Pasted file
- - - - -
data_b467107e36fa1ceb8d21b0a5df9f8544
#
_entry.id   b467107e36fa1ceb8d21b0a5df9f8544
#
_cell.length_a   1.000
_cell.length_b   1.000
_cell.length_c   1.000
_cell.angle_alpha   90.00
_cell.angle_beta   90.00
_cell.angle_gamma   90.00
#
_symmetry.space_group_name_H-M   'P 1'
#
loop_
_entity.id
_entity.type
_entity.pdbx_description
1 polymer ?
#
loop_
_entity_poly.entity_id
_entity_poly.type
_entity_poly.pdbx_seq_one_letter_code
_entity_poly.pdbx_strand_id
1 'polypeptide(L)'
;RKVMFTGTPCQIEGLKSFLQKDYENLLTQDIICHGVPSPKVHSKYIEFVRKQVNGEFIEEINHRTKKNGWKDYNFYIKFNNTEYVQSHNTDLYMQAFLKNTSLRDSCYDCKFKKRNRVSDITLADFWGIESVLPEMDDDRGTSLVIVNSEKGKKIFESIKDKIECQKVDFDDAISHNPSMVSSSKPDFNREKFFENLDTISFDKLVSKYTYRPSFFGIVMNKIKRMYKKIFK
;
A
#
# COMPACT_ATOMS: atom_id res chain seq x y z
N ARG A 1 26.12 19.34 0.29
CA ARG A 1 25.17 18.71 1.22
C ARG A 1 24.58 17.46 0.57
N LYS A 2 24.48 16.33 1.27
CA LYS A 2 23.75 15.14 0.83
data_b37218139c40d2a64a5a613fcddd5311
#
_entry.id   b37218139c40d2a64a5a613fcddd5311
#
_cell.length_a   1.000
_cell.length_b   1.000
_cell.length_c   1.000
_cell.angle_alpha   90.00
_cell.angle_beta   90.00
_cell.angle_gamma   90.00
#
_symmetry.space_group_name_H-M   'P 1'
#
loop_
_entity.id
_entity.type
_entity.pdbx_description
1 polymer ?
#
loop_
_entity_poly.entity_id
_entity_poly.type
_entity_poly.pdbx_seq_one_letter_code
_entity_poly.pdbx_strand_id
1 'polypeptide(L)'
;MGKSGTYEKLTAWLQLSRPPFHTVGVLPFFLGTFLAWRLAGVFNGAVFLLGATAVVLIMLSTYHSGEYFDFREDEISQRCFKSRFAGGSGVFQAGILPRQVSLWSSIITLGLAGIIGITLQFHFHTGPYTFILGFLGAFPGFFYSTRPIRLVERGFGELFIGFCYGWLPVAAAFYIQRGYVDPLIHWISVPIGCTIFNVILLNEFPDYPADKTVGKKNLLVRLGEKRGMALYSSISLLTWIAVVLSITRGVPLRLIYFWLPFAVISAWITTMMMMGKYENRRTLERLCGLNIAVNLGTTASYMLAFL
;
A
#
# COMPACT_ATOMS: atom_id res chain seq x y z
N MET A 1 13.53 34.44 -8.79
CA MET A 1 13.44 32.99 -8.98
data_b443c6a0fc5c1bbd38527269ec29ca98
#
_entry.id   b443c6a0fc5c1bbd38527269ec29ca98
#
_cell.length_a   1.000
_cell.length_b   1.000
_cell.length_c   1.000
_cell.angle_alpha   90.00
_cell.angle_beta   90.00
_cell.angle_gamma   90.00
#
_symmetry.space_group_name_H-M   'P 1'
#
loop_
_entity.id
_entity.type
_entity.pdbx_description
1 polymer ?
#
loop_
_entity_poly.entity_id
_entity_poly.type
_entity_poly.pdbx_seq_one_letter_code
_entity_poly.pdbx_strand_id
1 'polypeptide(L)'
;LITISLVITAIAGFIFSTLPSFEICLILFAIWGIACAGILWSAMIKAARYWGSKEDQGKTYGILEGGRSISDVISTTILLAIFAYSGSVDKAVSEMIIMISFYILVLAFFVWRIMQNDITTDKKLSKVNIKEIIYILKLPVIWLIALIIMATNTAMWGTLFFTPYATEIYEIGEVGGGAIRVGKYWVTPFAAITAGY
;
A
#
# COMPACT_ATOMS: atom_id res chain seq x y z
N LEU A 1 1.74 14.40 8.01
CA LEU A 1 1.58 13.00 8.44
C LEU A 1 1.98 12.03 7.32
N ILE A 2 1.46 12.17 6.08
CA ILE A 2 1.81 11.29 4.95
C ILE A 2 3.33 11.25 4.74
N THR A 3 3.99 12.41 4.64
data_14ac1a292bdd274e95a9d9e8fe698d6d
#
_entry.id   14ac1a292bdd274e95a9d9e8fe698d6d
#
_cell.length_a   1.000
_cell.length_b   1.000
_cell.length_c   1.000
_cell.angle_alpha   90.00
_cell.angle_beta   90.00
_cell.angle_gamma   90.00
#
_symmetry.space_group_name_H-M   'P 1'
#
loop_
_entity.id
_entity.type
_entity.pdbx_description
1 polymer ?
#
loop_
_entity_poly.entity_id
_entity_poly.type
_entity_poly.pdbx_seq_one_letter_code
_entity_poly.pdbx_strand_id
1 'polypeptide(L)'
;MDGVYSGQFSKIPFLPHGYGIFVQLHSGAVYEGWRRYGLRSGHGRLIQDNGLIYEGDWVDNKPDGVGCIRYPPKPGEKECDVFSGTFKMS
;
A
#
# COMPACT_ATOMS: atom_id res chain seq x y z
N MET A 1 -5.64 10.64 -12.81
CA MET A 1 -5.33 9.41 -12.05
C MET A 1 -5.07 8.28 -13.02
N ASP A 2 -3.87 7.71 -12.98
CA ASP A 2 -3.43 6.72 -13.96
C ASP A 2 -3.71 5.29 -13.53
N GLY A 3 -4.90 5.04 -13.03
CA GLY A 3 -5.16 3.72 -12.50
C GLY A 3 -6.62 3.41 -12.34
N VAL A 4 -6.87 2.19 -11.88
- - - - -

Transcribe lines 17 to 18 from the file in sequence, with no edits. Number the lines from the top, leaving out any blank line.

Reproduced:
_entity.pdbx_description
1 polymer ?